We can often thank European innovation for creating many smaller, more convenient versions of things for the modern person on the go:

coffee comes in a neat little espresso. Cars come in compact-sized models like a Mini, Renault or Fiat.

Even the concept of breakfast – which comes in the form of the popular petit déjeuner – is way smaller-sized than the breakfast you’d find at your local Denny’s.

So why not cigars then? Well, as it turns out, we can also thank European innovation for introducing the world to the cigarillo, which is a slim and highly aromatic miniature cigar.

Not to be confused with a cigarette, cigarillos are a popular smoking option for someone who wishes to enjoy a short cigar smoking experience without having to light up a full-size cigar of Petit Corona size or larger.

[For a list of cigar sizes and smoking times, click HERE]

What is a Cigarillo?

Sometimes referred to as a “café cigar”, cigarillos are small cigars that originated in Spain and became popularized throughout the 1800s.

Prior to the 1950s, most cigarillos were required to be hand-made. Today, cigarillos are generally considered too small to be made by handcraft like a premium cigar, and are therefore typically made by machine process.

Though less common, hand made cigarillos can certainly be found. Certain manufacturers who make premium full-size cigars also offer a hand-made cigarillo.

As an example, the Natural or Maduro Cigarillos by Tabacalera Incorporada are still proudly touted as being “totalmente hecho a mano” (made entirely by hand).

Cigarillos are typically made from a blend of short-filler tobacco, and are wrapped in either natural tobacco leaf or homogenized tobacco leaf (HTL). Tobaccos incorporated into cigarillos often tend to originate in Indonesia and Brazil, but are also known to come from other locations such as France, Ecuador, the Dominican Republic and beyond.

The cigarillo category varies wildly. Some cigarillos are infused with subtle flavors such as vanilla or mocha. Some have filters, and others do not.

The Café Crème by Henri Wintermann

Though some may come with various names attached such as mini, small, petit, purito, capricho, short panatela or demi-tasse, they all more or less fall into the category of cigarillo.

In terms of actual size, cigarillos vary in length, ranging between 3 to 4 inches, and feature a diminutive ring gauge that fluctuates somewhere in the ballpark of between 20 to 30.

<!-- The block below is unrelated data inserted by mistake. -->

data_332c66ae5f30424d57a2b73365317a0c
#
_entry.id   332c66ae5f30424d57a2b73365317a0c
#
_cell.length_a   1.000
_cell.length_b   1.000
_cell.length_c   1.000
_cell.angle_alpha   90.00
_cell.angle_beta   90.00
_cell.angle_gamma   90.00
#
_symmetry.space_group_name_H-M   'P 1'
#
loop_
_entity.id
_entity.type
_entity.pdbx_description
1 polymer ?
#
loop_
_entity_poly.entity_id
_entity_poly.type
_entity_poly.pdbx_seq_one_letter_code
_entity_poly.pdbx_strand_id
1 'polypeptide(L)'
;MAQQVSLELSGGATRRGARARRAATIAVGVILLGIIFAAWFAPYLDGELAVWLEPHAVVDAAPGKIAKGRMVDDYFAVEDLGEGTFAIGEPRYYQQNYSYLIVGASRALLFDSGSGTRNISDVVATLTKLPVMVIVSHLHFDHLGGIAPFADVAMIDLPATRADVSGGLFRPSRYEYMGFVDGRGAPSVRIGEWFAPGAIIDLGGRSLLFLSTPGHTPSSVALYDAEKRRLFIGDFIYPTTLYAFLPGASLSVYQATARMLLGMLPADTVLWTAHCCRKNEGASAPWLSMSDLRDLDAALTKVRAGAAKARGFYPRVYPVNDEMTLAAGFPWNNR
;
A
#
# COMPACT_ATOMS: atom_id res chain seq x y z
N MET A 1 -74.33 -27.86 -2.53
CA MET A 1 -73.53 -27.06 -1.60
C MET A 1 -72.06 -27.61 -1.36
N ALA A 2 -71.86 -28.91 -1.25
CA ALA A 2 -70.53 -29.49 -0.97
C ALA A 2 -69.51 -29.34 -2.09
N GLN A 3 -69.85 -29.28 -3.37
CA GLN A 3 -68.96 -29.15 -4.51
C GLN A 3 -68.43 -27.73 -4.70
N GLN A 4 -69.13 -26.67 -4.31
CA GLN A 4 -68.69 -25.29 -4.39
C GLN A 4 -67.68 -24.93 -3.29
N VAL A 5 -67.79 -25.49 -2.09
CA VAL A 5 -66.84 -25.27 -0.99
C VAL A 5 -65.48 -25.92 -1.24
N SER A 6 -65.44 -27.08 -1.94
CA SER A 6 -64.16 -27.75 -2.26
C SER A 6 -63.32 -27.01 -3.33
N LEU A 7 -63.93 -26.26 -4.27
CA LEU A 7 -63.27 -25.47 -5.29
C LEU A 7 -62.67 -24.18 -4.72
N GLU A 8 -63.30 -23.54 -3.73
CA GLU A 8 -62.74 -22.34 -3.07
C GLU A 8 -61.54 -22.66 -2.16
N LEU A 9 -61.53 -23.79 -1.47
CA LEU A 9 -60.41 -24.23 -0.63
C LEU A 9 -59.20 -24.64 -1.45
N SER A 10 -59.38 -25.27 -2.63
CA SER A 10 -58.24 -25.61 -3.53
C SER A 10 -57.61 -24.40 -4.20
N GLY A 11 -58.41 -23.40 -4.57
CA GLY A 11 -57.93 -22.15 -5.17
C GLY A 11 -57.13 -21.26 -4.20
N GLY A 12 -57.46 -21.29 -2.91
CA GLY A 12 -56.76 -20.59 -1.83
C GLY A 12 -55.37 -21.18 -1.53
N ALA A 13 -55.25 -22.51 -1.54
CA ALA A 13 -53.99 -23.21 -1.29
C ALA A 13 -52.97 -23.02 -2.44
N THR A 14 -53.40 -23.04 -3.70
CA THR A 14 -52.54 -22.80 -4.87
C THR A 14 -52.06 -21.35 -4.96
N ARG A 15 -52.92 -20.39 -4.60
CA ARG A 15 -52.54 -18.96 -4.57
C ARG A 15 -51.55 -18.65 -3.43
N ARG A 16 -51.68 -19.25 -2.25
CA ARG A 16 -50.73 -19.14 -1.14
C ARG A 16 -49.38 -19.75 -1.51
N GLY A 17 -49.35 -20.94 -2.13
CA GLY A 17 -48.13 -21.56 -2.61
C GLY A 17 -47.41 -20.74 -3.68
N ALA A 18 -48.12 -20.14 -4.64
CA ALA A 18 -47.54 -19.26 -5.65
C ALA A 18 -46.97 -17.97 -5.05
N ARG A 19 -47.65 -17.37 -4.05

Though some tobacconists will sell them as singles, cigarillos are traditionally are sold in a distinctive small tin or box that contain anywhere between 5 and 50 cigarillos.

Like a cigar, cigarillos are not meant to be inhaled like a cigarette. Though they are now enjoyed in markets around the world, they are still most prominent in Europe where they originated.

In markets like Belgium and the Netherlands where cigarillos are immensely popular, the sales figures for cigarillos are said to comprise up to almost half of the entire national cigar market.

Though not exclusively, popular brands of cigarillos are frequently of Dutch, Belgian, Swiss, German or Italian origin. They include J. Cortes, Villager, Toscano, Royal Agio, Swisher, Dannemann, Davidoff, and Henri Wintermann.

The Appeal of a Small Cigar

The appeal behind a cigarillo unquestionably lies in its convenience and affordability when compared to a full-size cigar. Whereas a full-size premium cigar can occupy anywhere between a leisurely half hour to two full hours to smoke, a cigarillo can typically be enjoyed in a mere 10 minutes or less.

Cigarillos are typically milder in both strength and body when compared to the average full-size cigar. They are also a more discrete smoke, and tend to draw much less attention than lighting up a full-size cigar when in social settings.

Due to their compact size, cigarillos are also easier to carry in a pocket, purse or a briefcase for ease of everyday use. Unlike a full-size cigar, they come with a pre-cut cap, so there’s no need to keep a cigar cutter on hand either.

What’s more, machine-made cigarillos are considered “dry” cigars and generally do not need to be stored in a humidor like hand-made “wet” cigars do.

Typically room temperature will do fine.

Pretty handy, eh?


Just like smoking a cigarillo, this article is intended to be a short experience – so we’ll stop ourselves right here. After all, you likely have things to do, places to be, and people to see, right?

The next time you feel like a cigar, but lack the time to enjoy a full-size one, take a short break and reach for the convenience of a cigarillo.